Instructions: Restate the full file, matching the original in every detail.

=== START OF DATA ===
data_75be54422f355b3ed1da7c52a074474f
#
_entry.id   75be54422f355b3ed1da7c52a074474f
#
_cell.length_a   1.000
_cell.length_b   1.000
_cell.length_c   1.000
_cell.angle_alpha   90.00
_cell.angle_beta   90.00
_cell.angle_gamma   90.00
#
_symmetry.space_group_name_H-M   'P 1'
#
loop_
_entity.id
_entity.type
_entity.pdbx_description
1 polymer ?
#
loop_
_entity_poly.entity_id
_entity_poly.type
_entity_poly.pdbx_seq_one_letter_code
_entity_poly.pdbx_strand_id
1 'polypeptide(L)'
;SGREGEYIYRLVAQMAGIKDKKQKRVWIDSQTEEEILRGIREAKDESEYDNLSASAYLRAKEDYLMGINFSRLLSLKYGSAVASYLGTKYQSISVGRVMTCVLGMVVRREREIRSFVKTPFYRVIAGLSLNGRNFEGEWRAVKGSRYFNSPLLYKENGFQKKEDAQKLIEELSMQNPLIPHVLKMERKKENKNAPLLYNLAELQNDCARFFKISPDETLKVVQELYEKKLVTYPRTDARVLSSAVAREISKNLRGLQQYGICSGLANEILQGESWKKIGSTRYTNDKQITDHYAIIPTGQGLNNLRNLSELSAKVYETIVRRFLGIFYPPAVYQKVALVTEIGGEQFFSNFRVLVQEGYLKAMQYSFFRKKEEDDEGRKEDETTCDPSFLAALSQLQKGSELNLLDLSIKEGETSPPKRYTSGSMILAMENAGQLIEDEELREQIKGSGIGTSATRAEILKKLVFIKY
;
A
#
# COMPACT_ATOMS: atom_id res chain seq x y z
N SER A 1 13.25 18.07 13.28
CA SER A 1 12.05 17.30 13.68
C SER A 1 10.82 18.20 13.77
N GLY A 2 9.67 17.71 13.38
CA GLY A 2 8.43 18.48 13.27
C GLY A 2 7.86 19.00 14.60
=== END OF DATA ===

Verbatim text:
data_75be54422f355b3ed1da7c52a074474f
#
_entry.id   75be54422f355b3ed1da7c52a074474f
#
_cell.length_a   1.000
_cell.length_b   1.000
_cell.length_c   1.000
_cell.angle_alpha   90.00
_cell.angle_beta   90.00
_cell.angle_gamma   90.00
#
_symmetry.space_group_name_H-M   'P 1'
#
loop_
_entity.id
_entity.type
_entity.pdbx_description
1 polymer ?
#
loop_
_entity_poly.entity_id
_entity_poly.type
_entity_poly.pdbx_seq_one_letter_code
_entity_poly.pdbx_strand_id
1 'polypeptide(L)'
;SGREGEYIYRLVAQMAGIKDKKQKRVWIDSQTEEEILRGIREAKDESEYDNLSASAYLRAKEDYLMGINFSRLLSLKYGSAVASYLGTKYQSISVGRVMTCVLGMVVRREREIRSFVKTPFYRVIAGLSLNGRNFEGEWRAVKGSRYFNSPLLYKENGFQKKEDAQKLIEELSMQNPLIPHVLKMERKKENKNAPLLYNLAELQNDCARFFKISPDETLKVVQELYEKKLVTYPRTDARVLSSAVAREISKNLRGLQQYGICSGLANEILQGESWKKIGSTRYTNDKQITDHYAIIPTGQGLNNLRNLSELSAKVYETIVRRFLGIFYPPAVYQKVALVTEIGGEQFFSNFRVLVQEGYLKAMQYSFFRKKEEDDEGRKEDETTCDPSFLAALSQLQKGSELNLLDLSIKEGETSPPKRYTSGSMILAMENAGQLIEDEELREQIKGSGIGTSATRAEILKKLVFIKY
;
A
#
# COMPACT_ATOMS: atom_id res chain seq x y z
N SER A 1 13.25 18.07 13.28
CA SER A 1 12.05 17.30 13.68
C SER A 1 10.82 18.20 13.77
N GLY A 2 9.67 17.71 13.38
CA GLY A 2 8.43 18.48 13.27
C GLY A 2 7.86 19.00 14.60